Interest Rate Increases And Tapered Bond Purchases

As inflation rates remain their highest in several decades, additional pressure has been placed on Federal Reserve officials to pivot their 2021 policy and raise interest rates in order to combat spreading concerns. With inflation still above the Fed’s goal and an economy still healing from the pandemic’s initial onset nearly two years ago, central bankers expected that interest rates would rise some three times throughout 2022 — the first potentially as soon as March — which, according to the New York Times, “…is when the Fed [expects] to wrap up the large-scale bond-buying program it has been using in tandem with low [interest] rates to stimulate the economy.”

Additionally, minutes released from a Fed policy meeting last December stated that, given individual participants’ outlooks for inflation, the labor market, and economy, “…it could be appropriate to begin to reduce the size of the Federal Reserve’s balance sheet relatively soon after beginning to raise the federal funds rate.” At the time of the December 14-15th meeting, the Fed was estimated to possess roughly $8.8 trillion on its balance sheet, a significant portion of which was accumulated during the height of the pandemic to help stabilize the economy. This balance is expected to decline as the Fed remarked it would “double the pace” at which it would taper its bond purchases in 2022 to some $30 billion monthly.

As unemployment rates continue to fall, it can be expected that resources of both material goods and skilled labor will subsequently improve...

Following the release of these notes, with greater probability that the Fed would raise interest rates as early as March this year, and coupled with that of the Fed reducing its standing in markets for long-term bonds, US 5-year and 10-year Treasury yields surged to their highest levels since April of 2021, though their curve sharply flattened. Economic markets responded almost immediately, with the S&P 500 index falling roughly 1.6% after the Fed’s meeting minutes were released. As such, it’s possible that additional dips in economic activity could occur throughout the coming year, especially with interest rates for 10-year bonds projected to reach a high-end range of 1.75%-2%.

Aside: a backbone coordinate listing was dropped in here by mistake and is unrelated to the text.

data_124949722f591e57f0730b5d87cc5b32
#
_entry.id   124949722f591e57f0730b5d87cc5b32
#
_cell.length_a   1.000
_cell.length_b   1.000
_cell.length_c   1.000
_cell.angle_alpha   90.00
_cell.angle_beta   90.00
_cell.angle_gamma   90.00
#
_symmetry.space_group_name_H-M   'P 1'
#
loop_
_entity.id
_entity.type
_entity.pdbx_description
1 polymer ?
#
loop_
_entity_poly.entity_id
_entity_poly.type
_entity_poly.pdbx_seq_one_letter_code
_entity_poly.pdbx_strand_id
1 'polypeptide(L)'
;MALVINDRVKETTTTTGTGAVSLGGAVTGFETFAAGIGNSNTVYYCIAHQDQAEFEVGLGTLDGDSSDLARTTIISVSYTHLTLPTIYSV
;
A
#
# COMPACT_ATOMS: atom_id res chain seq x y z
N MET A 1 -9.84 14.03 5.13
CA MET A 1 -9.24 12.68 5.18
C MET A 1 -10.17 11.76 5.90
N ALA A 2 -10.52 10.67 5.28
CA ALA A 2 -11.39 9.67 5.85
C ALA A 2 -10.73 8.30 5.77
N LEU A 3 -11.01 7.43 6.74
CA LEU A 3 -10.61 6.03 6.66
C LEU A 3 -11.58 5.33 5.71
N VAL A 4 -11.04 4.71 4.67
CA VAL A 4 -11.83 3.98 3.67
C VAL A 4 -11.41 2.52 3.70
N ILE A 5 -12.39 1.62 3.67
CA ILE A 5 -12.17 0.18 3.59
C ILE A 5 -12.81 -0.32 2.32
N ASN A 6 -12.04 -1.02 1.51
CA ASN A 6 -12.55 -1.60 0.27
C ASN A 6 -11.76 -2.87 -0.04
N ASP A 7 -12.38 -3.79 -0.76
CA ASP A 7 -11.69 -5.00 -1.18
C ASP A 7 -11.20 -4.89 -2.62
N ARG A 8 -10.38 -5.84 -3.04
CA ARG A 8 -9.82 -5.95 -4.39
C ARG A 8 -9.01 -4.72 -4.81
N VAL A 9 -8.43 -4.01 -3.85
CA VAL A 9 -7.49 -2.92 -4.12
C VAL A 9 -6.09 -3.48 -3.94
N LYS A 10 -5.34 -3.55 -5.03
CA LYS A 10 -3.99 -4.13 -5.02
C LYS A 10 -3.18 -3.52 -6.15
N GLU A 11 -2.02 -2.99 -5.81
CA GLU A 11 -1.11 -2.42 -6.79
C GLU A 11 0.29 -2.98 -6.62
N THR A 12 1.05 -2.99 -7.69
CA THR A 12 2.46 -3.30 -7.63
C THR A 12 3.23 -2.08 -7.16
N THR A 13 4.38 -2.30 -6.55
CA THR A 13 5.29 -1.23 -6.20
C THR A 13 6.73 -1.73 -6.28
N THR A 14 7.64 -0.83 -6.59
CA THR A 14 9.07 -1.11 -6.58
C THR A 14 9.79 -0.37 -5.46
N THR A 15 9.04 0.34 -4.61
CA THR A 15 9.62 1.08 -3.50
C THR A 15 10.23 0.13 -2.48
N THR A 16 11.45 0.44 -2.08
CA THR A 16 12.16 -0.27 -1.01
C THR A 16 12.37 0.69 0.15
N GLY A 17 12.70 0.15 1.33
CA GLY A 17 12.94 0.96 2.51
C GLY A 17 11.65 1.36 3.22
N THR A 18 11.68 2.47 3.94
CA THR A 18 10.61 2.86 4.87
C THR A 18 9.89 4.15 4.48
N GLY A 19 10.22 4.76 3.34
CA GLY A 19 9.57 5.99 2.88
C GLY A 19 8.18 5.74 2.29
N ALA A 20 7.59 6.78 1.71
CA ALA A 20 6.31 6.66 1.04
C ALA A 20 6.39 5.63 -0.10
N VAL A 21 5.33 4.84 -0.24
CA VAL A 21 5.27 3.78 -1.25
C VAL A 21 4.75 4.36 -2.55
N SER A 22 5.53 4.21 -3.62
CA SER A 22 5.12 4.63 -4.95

Continued COVID-19 Concerns

The emergence of two new prominent COVID-19 variants, Delta and Omicron, has thrown a wrench into global economic relief initiatives. Due to these variants’ being recorded to spread much easier and faster than their viral predecessors, many countries have reinstated restrictions on both inbound and outbound travelers. Furthermore, those countries’ governing leaders are widely unwilling to relive the social, financial, and political fallout they experienced in 2020 brought about by the pandemic’s initial onset.

One silver lining regarding remaining concerns over the COVID-19 virus is that the US economy witnessed an average GDP growth of some 6.5% in 2021. This growth ultimately slowed towards the third quarter of last year, largely due in equal measure to rising inflation and lingering bottlenecks in global supply chain networks.